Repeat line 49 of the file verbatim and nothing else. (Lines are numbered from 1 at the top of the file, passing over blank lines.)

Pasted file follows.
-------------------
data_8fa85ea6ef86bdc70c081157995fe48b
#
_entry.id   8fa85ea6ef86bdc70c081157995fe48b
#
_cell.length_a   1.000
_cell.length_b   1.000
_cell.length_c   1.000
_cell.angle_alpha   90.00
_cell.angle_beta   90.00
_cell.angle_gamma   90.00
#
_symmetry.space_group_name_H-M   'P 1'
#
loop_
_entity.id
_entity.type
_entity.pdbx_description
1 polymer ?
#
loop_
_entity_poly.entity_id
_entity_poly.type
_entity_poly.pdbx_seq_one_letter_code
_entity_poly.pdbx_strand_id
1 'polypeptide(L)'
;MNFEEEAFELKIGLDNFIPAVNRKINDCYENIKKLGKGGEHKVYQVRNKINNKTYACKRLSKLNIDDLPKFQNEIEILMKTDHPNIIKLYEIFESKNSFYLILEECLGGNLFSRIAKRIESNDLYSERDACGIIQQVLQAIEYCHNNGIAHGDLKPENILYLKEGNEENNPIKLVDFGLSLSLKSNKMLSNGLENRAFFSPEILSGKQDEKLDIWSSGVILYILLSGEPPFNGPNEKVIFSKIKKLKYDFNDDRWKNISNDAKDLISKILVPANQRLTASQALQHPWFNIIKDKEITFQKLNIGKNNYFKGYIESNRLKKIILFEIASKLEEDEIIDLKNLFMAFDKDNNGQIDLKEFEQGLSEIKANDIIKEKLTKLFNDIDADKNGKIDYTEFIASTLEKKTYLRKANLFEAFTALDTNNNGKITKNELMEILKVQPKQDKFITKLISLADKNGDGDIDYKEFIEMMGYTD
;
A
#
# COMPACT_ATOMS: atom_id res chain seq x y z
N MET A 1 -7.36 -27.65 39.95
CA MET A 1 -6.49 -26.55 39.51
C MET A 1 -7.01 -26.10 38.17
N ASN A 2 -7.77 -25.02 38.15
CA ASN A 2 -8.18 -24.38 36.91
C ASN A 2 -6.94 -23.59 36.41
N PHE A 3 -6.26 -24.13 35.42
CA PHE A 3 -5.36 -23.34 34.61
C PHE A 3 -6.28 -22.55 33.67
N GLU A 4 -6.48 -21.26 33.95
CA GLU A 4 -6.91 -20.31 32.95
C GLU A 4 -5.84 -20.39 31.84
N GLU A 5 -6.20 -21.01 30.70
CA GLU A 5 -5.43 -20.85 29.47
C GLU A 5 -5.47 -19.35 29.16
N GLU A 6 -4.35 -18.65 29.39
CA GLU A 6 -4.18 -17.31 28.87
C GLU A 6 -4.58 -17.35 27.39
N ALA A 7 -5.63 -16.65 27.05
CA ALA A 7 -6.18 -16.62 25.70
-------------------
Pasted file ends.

N ALA A 7 -5.63 -16.65 27.05